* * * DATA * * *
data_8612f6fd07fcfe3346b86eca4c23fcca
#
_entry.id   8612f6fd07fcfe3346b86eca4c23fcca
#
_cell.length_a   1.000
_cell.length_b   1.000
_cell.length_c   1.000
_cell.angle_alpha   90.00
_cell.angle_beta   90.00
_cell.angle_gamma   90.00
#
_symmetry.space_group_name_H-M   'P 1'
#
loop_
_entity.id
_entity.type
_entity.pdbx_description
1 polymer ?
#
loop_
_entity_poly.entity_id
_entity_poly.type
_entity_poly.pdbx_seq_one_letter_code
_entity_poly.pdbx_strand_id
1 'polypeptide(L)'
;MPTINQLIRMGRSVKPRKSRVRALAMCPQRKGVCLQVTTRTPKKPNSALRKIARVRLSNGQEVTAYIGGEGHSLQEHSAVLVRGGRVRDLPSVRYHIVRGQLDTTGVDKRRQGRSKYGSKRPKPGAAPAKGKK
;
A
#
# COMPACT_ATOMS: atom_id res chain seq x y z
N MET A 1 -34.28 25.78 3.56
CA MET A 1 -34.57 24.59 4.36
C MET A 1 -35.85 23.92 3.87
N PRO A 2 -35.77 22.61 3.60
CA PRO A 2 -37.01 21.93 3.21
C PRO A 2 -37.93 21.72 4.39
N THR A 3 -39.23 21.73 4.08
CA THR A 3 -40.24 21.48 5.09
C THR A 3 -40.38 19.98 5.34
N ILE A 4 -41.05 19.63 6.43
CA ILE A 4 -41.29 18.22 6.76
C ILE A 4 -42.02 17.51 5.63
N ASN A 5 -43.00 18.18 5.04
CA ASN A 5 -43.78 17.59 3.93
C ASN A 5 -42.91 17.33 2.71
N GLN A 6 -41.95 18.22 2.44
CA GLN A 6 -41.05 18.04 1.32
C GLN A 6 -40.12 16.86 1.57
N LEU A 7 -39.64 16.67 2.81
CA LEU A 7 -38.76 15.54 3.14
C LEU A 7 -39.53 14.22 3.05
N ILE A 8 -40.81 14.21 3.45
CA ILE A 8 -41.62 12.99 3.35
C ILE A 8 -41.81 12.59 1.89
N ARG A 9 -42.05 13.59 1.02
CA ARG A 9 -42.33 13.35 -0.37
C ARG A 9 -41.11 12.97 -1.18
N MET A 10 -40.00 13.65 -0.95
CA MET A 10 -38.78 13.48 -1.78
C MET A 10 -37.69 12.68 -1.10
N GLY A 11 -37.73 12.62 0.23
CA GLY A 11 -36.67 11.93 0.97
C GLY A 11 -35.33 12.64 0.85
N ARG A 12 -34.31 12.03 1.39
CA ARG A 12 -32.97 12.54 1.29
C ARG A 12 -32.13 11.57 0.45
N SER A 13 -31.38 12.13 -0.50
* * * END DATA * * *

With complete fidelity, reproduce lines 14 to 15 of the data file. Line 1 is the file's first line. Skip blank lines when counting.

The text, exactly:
loop_
_entity.id